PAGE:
Arecently leaked image suggests that Apple's upcoming iPhone 11 could have the USB-C instead of the usual Lightning port. Apple has long been using the Lightning port as the standard for its devices. Does this mean that it is ready to let go of Lightning for USB-C on its new iPhones?
Normally, iPhone devices have the Lightning connector appear on its restore screen. However, an image from the iOS 13 beta, as seen on Raphael Mutton's Twitter, shows that the software update is going to display a USB-C connector in lieu of the Lightning connector.
While the on-screen connector still looks similar to the Lightning connector, the small notches on its connector tip aren't there. Potentially, this new restore screen could be Apple's departure from its own connector technology.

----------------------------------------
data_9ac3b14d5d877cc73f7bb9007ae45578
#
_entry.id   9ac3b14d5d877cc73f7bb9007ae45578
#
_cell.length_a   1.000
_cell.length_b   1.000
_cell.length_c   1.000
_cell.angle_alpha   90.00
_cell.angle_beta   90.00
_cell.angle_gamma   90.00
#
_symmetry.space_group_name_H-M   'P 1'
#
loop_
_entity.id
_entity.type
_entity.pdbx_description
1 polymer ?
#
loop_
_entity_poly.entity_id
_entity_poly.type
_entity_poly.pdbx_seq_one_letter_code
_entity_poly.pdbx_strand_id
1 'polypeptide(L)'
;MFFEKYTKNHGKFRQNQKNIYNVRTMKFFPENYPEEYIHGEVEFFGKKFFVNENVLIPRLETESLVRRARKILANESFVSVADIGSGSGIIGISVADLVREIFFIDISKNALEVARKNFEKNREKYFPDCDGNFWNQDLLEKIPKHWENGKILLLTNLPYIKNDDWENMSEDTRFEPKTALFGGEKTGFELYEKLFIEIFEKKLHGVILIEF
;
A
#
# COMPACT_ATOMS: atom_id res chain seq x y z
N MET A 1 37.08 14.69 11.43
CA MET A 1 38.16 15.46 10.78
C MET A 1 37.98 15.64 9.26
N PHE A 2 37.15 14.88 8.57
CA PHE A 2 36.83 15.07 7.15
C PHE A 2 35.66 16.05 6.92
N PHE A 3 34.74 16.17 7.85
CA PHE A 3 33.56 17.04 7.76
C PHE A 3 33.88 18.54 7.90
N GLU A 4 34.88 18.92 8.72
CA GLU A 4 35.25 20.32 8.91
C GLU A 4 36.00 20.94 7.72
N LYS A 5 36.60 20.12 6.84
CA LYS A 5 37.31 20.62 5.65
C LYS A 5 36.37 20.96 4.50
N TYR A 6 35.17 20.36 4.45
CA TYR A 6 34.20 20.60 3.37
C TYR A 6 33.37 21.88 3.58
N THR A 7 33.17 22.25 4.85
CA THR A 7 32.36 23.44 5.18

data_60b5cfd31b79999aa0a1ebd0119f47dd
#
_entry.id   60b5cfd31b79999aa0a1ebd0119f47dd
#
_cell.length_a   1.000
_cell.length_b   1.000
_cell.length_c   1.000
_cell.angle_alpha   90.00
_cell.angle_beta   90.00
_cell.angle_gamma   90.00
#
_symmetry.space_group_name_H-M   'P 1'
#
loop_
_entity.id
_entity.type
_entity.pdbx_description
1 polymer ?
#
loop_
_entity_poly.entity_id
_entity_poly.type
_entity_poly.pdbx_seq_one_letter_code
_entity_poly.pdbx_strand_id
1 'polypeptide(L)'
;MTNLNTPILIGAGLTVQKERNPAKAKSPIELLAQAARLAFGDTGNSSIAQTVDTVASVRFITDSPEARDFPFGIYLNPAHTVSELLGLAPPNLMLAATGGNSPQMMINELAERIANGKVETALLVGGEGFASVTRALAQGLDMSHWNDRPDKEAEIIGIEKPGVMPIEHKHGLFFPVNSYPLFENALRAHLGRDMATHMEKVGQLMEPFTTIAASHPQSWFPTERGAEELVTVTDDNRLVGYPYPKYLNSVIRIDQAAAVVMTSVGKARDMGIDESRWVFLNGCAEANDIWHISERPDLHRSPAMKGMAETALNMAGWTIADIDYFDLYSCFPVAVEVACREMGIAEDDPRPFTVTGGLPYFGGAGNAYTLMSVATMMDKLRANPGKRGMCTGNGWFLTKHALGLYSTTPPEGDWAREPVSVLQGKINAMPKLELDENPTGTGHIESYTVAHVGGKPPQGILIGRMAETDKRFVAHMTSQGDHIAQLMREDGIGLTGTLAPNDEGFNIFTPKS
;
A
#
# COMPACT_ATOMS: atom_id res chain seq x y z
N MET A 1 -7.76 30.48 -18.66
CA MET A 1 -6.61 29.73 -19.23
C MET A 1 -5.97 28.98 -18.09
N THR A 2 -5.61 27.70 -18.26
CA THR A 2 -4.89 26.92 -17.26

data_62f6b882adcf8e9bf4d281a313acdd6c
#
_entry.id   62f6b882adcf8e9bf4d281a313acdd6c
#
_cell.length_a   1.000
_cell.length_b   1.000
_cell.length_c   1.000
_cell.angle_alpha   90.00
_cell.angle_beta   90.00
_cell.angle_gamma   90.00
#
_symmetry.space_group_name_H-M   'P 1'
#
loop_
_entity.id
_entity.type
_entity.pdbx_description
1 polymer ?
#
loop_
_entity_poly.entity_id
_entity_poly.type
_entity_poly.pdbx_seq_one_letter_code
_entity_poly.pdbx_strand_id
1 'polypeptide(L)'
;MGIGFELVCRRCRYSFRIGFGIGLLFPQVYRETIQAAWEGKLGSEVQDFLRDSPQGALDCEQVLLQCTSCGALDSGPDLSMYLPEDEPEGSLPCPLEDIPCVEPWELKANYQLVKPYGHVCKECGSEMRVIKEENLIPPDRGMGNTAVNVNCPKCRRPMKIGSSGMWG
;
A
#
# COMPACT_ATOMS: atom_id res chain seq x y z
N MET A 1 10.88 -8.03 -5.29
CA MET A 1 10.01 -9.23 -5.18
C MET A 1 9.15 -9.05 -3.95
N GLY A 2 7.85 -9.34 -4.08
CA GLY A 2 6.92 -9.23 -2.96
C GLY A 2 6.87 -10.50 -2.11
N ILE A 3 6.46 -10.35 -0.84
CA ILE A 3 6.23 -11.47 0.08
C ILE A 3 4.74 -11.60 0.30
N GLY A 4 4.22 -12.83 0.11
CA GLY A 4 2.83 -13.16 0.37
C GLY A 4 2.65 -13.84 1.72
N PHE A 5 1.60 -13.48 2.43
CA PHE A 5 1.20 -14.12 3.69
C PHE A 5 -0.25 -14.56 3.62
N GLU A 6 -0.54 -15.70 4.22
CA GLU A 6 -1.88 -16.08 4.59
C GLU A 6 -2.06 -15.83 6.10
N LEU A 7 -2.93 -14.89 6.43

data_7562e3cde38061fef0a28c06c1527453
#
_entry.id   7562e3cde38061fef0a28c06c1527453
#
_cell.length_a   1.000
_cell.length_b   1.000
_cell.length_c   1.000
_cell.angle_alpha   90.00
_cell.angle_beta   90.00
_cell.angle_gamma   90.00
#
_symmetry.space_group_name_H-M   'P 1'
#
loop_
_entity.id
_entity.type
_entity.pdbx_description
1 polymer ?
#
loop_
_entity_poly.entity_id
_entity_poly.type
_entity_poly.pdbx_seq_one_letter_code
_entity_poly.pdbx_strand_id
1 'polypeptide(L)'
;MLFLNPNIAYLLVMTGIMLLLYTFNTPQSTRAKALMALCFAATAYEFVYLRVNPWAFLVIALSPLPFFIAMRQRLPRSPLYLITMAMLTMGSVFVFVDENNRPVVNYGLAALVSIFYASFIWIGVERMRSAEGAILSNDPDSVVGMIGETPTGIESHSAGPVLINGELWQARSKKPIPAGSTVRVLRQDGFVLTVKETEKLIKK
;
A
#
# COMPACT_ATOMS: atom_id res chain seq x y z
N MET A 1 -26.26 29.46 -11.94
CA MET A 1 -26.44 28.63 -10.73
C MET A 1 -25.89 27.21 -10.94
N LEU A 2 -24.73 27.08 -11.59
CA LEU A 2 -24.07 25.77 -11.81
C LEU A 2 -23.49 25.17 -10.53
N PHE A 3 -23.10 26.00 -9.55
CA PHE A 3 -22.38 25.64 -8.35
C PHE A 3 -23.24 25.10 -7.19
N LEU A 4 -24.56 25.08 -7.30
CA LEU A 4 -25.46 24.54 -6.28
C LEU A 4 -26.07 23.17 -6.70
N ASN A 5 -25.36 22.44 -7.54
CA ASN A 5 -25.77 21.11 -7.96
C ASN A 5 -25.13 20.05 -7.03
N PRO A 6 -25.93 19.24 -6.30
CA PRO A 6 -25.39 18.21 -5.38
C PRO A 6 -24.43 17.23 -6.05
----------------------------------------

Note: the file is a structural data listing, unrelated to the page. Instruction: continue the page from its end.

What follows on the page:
The potential marketability of the iPhones can be improved with the switch to USB-C ports. USB-C can charge faster since it delivers 100 watts, 20V/5A charge speed to a device compared to the Lightning's 12 watts. Moreover, the USB-C has a transfer speed of 10 Gigabytes per second compared to the 460 Megabytes per second of the Lightning port.
While the Lightning port allowed Apple to make smaller, thinner devices in the recent past, the company is moving away from that design and is willing to make larger devices moving forward. This mean the iPhone 11 could be a slightly larger device if it does adapt the USB-C.
On Apple's end, the company has yet to confirm the final design of the upcoming iPhone 11. Moreover, the tech giant has yet to release concrete details about the device but has teased an improvement to the iOS smartphone firmware. The firmware is said to now support USB-C connectors for one unconfirmed iOS device instead of Lightning connectors.
Leaked renders have already been dropping hints about the possible design of the new iPhones. But for now, we'll have to wait for more information about the iOS 13 devices and confirmation if one or all of them would truly be equipped with USB-C instead of Lightning.
This article was first published in IBTimes US. Permission required for reproduction.